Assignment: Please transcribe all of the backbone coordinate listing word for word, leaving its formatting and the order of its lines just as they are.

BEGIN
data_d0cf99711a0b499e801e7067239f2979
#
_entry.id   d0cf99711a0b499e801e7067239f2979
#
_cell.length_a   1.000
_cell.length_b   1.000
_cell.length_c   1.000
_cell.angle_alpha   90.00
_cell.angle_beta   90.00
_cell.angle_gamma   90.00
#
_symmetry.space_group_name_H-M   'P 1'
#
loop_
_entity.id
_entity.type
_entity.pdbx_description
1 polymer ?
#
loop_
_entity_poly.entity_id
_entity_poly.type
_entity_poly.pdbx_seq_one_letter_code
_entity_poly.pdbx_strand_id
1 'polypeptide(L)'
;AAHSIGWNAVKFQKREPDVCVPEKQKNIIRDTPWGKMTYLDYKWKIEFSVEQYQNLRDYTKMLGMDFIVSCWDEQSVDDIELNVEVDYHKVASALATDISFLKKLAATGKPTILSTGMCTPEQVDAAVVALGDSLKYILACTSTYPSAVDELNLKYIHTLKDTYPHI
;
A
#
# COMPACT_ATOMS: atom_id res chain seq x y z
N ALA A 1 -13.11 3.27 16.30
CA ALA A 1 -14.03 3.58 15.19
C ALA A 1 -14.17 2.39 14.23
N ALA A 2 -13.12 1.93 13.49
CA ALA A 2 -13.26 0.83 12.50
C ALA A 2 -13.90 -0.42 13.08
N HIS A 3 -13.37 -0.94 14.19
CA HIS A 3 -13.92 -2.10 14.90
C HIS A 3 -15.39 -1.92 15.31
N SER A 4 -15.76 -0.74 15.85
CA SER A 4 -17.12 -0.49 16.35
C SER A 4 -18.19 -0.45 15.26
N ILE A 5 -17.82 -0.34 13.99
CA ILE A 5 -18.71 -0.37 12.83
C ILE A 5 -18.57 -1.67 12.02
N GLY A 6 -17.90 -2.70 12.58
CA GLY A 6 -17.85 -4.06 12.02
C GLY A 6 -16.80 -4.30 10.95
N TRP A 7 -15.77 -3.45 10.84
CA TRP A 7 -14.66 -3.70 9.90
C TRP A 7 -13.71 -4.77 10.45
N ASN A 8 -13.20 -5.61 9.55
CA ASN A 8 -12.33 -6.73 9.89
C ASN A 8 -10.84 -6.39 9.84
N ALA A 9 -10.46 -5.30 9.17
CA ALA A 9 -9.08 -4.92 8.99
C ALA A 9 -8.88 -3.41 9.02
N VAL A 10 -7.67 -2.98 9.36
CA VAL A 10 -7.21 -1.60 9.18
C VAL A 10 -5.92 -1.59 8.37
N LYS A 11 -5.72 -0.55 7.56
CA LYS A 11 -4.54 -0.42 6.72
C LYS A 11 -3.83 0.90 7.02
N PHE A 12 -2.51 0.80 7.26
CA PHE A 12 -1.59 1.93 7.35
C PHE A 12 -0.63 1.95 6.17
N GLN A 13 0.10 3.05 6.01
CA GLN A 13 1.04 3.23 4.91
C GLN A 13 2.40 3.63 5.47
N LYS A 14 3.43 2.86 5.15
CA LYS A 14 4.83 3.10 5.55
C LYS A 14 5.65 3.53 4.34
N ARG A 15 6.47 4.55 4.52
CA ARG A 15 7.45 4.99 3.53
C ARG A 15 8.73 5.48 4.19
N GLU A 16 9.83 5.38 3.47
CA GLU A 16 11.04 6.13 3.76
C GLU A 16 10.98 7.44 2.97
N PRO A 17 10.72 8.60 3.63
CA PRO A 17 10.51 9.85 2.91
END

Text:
data_d0cf99711a0b499e801e7067239f2979
#
_entry.id   d0cf99711a0b499e801e7067239f2979
#
_cell.length_a   1.000
_cell.length_b   1.000
_cell.length_c   1.000
_cell.angle_alpha   90.00
_cell.angle_beta   90.00
_cell.angle_gamma   90.00
#
_symmetry.space_group_name_H-M   'P 1'
#
loop_
_entity.id
_entity.type
_entity.pdbx_description
1 polymer ?
#
loop_
_entity_poly.entity_id
_entity_poly.type
_entity_poly.pdbx_seq_one_letter_code
_entity_poly.pdbx_strand_id
1 'polypeptide(L)'
;AAHSIGWNAVKFQKREPDVCVPEKQKNIIRDTPWGKMTYLDYKWKIEFSVEQYQNLRDYTKMLGMDFIVSCWDEQSVDDIELNVEVDYHKVASALATDISFLKKLAATGKPTILSTGMCTPEQVDAAVVALGDSLKYILACTSTYPSAVDELNLKYIHTLKDTYPHI
;
A
#
# COMPACT_ATOMS: atom_id res chain seq x y z
N ALA A 1 -13.11 3.27 16.30
CA ALA A 1 -14.03 3.58 15.19
C ALA A 1 -14.17 2.39 14.23
N ALA A 2 -13.12 1.93 13.49
CA ALA A 2 -13.26 0.83 12.50
C ALA A 2 -13.90 -0.42 13.08
N HIS A 3 -13.37 -0.94 14.19
CA HIS A 3 -13.92 -2.10 14.90
C HIS A 3 -15.39 -1.92 15.31
N SER A 4 -15.76 -0.74 15.85
CA SER A 4 -17.12 -0.49 16.35
C SER A 4 -18.19 -0.45 15.26
N ILE A 5 -17.82 -0.34 13.99
CA ILE A 5 -18.71 -0.37 12.83
C ILE A 5 -18.57 -1.67 12.02
N GLY A 6 -17.90 -2.70 12.58
CA GLY A 6 -17.85 -4.06 12.02
C GLY A 6 -16.80 -4.30 10.95
N TRP A 7 -15.77 -3.45 10.84
CA TRP A 7 -14.66 -3.70 9.90
C TRP A 7 -13.71 -4.77 10.45
N ASN A 8 -13.20 -5.61 9.55
CA ASN A 8 -12.33 -6.73 9.89
C ASN A 8 -10.84 -6.39 9.84
N ALA A 9 -10.46 -5.30 9.17
CA ALA A 9 -9.08 -4.92 8.99
C ALA A 9 -8.88 -3.41 9.02
N VAL A 10 -7.67 -2.98 9.36
CA VAL A 10 -7.21 -1.60 9.18
C VAL A 10 -5.92 -1.59 8.37
N LYS A 11 -5.72 -0.55 7.56
CA LYS A 11 -4.54 -0.42 6.72
C LYS A 11 -3.83 0.90 7.02
N PHE A 12 -2.51 0.80 7.26
CA PHE A 12 -1.59 1.93 7.35
C PHE A 12 -0.63 1.95 6.17
N GLN A 13 0.10 3.05 6.01
CA GLN A 13 1.04 3.23 4.91
C GLN A 13 2.40 3.63 5.47
N LYS A 14 3.43 2.86 5.15
CA LYS A 14 4.83 3.10 5.55
C LYS A 14 5.65 3.53 4.34
N ARG A 15 6.47 4.55 4.52
CA ARG A 15 7.45 4.99 3.53
C ARG A 15 8.73 5.48 4.19
N GLU A 16 9.83 5.38 3.47
CA GLU A 16 11.04 6.13 3.76
C GLU A 16 10.98 7.44 2.97
N PRO A 17 10.72 8.60 3.63
CA PRO A 17 10.51 9.85 2.91